Author: Keith E. Maskus, Stanford Calderwood Professor of Economics, University of Colorado
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Council on Foreign Relations Press
Council Special Report No. 19
The conversation on American competitiveness is often intertwined with the conversation on innovation.
The liberalization of trade and the increasing influence of emerging markets such as China and India have meant that U.S. innovation is now competing globally. This global competition has raised awareness and concerns not only that our trading partners are lax on patent enforcement, but also that our patent system may not be optimally suited to compete on the global economic stage.
In this Council Special Report, Keith E. Maskus offers a fair, thoughtful, and at times counterintuitive account of this issue. He recognizes the importance of patent protection for innovation but also warns against blind adherence to the mantra that more protection will necessarily produce more innovation. He highlights the numerous friction points in the patent system and recommends policy options to smooth them out and to keep our patent system competitive. While acknowledging concerns about patent infringement in emerging markets, he expresses deep skepticism of U.S. efforts to harmonize patent standards through trade negotiations. In its place, he proposes a grand bargain in which the developed world requires emerging markets to enforce patents in exchange for agreeing to relax efforts to tighten global patent standards.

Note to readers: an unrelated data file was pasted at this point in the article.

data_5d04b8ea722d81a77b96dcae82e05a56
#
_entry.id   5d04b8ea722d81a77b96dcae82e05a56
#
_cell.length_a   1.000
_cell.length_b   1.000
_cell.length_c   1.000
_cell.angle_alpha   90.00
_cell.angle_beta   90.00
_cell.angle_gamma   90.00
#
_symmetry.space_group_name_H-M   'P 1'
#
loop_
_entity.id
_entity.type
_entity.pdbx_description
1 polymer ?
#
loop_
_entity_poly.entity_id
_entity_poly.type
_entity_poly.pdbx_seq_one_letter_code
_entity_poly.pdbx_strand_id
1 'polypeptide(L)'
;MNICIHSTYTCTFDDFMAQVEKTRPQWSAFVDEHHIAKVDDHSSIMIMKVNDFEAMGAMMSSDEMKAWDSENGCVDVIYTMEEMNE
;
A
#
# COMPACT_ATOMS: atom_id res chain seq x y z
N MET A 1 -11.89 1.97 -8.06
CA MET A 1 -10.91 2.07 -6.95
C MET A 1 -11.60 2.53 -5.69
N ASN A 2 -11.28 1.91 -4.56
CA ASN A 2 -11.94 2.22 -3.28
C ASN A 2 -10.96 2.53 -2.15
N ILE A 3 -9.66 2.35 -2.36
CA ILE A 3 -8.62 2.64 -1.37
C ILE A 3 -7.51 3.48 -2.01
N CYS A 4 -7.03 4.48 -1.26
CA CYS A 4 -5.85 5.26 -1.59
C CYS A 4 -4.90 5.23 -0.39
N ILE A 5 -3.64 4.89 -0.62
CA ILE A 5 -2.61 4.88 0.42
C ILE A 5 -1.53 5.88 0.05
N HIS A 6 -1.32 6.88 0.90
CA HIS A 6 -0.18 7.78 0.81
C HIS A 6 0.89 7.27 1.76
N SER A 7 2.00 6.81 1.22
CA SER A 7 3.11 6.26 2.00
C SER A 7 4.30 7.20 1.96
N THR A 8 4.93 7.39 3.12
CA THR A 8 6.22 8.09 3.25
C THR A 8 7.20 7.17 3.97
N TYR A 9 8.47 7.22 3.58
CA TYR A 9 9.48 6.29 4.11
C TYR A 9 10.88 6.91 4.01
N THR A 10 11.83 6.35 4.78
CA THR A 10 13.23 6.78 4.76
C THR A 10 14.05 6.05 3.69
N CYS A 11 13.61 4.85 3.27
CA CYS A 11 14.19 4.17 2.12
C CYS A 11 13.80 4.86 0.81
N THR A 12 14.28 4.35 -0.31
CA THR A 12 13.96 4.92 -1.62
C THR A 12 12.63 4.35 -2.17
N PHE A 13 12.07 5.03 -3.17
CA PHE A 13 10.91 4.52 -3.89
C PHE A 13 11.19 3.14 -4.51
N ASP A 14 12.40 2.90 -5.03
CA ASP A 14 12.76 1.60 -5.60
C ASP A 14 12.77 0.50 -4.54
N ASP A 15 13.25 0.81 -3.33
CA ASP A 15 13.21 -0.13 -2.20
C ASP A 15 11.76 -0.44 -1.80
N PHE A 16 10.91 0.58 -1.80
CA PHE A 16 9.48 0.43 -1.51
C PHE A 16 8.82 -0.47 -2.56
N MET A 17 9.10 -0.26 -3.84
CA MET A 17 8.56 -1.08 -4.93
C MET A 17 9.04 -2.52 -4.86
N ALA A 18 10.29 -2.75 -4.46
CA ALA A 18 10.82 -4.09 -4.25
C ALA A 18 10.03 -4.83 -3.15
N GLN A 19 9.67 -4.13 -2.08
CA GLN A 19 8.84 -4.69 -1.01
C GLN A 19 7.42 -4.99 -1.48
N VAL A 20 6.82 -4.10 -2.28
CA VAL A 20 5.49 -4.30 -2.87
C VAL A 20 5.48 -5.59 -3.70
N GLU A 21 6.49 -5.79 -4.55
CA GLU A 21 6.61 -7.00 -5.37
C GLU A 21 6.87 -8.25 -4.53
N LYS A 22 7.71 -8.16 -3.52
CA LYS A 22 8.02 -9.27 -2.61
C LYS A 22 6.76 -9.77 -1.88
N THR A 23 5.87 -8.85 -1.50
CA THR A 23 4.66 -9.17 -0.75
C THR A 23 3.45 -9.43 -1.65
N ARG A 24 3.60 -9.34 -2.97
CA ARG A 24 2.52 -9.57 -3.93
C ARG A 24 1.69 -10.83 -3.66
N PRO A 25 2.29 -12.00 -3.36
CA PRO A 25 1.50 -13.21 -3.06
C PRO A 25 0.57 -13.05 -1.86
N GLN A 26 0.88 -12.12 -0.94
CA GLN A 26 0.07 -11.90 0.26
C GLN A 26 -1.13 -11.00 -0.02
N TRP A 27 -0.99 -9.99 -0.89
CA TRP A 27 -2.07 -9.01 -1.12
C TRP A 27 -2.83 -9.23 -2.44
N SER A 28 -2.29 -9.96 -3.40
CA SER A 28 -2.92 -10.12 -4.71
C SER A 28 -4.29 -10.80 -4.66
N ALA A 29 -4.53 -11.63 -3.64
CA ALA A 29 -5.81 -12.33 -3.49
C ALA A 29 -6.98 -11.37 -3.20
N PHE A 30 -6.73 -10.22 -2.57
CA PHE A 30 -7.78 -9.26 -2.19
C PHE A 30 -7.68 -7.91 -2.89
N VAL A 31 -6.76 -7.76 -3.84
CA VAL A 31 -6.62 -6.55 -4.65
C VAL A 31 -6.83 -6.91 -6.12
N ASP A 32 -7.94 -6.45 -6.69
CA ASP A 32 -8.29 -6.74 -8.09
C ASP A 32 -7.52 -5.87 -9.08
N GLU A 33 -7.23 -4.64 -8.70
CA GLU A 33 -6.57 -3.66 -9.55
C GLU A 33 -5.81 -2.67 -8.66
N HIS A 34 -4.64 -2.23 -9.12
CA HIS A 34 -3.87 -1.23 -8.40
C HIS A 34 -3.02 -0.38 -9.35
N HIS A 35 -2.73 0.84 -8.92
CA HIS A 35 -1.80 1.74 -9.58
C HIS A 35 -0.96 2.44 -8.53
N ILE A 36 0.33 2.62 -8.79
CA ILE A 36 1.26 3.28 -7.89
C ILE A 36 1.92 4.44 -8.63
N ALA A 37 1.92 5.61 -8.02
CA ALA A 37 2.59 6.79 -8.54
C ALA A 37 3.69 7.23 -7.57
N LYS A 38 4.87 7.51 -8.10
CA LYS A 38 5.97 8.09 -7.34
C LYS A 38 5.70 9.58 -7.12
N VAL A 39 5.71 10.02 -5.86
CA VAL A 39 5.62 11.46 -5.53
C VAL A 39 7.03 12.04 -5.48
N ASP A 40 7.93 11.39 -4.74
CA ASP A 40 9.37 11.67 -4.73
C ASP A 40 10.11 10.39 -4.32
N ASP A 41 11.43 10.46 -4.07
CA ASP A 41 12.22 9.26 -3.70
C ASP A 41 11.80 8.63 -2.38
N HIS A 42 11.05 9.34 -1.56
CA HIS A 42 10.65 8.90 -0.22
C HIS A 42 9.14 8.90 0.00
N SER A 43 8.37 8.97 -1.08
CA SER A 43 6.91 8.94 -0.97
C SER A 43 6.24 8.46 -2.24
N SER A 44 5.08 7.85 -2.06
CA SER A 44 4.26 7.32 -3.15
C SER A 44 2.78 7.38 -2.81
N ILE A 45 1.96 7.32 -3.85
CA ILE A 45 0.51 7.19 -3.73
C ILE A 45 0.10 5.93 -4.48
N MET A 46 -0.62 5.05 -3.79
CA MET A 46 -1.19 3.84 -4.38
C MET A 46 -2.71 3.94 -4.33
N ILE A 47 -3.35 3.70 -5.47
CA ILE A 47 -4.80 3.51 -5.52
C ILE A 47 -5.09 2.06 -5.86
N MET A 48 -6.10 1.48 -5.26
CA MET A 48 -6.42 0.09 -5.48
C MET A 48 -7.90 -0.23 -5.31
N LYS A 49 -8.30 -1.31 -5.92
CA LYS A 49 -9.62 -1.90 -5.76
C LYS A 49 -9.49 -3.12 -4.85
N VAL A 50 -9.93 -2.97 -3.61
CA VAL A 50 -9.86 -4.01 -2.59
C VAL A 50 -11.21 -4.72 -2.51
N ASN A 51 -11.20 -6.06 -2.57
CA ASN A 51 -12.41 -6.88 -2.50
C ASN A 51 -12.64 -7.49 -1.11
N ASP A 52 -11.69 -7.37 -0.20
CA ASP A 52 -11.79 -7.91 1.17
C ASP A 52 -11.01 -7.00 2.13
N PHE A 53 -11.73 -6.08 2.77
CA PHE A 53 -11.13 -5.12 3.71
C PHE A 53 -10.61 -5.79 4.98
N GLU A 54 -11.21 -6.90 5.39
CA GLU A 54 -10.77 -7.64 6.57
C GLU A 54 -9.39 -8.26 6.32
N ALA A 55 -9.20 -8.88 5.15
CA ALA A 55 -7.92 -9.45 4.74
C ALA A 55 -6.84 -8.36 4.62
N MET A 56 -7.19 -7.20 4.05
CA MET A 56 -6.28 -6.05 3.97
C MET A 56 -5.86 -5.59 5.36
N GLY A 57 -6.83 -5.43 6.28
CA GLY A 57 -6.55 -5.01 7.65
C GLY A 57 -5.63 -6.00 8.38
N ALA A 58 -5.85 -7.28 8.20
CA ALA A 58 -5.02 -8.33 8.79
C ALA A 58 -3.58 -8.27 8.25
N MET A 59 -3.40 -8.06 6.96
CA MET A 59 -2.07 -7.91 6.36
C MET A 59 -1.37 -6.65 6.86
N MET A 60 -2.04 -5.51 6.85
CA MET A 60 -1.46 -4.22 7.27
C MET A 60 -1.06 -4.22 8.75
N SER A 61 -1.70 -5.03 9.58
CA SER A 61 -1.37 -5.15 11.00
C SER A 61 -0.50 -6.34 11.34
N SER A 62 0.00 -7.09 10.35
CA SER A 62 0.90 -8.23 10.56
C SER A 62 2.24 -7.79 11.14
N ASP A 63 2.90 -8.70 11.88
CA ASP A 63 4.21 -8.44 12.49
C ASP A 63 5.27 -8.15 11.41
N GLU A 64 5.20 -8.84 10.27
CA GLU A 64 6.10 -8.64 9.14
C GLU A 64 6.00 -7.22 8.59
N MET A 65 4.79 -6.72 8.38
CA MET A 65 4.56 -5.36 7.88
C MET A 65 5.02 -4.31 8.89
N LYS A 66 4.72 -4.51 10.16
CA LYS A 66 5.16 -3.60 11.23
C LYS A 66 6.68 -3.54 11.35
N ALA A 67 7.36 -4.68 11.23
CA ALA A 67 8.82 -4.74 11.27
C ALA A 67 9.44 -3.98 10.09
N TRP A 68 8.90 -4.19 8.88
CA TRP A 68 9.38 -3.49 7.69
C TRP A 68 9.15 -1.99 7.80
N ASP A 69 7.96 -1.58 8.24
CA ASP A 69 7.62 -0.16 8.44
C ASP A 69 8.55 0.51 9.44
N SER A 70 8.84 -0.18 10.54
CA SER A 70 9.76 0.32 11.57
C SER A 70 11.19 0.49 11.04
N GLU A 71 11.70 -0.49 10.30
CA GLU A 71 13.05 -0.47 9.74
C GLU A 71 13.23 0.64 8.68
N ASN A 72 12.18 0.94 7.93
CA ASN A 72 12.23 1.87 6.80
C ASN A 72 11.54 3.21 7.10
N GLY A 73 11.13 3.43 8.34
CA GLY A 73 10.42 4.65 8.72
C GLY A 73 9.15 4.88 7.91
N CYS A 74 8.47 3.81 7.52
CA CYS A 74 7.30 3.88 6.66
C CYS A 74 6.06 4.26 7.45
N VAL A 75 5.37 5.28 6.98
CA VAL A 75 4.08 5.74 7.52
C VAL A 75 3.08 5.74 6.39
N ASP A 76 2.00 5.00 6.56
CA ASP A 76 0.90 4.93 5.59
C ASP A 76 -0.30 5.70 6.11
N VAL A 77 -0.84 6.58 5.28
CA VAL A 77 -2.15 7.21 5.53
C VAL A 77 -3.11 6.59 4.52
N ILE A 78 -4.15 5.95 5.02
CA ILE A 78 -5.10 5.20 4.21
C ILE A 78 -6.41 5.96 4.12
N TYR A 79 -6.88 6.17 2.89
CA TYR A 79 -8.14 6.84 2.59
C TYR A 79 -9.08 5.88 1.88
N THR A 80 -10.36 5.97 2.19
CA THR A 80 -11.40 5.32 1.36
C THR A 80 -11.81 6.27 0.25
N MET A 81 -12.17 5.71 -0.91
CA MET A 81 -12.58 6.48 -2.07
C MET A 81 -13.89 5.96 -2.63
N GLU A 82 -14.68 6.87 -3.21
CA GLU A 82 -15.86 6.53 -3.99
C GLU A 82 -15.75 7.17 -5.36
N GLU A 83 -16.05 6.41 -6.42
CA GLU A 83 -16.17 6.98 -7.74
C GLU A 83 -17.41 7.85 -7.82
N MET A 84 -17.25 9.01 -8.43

Part of the Bernard and Irene Schwartz Series on American Competitiveness.
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Keith E. Maskus is Stanford Calderwood professor of economics at the University of Colorado, Boulder. He is also a research fellow at the Institute for International Economics, a fellow at the Kiel Institute for World Economics, and an adjunct professor at the University of Adelaide. He was a lead economist in the Development Research Group at the World Bank from 2001 to 2002. He was a visiting senior economist at the U.S. Department of State from 1986 to 1987 and a visiting professor at the University of Bocconi in Milan in 2006. He serves also as a consultant for the World Bank, the United Nations Conference on Trade and Development, the World Health Organization, and the World Intellectual Property Organization. His current research focuses on the international economic aspects of protecting intellectual property rights. He is the coeditor of International Public Goods and the Transfer of Technology under a Globalized Intellectual Property Regime (Cambridge University Press, 2005) and author of Intellectual Property Rights in the Global Economy (Institute for International Economics, 2000).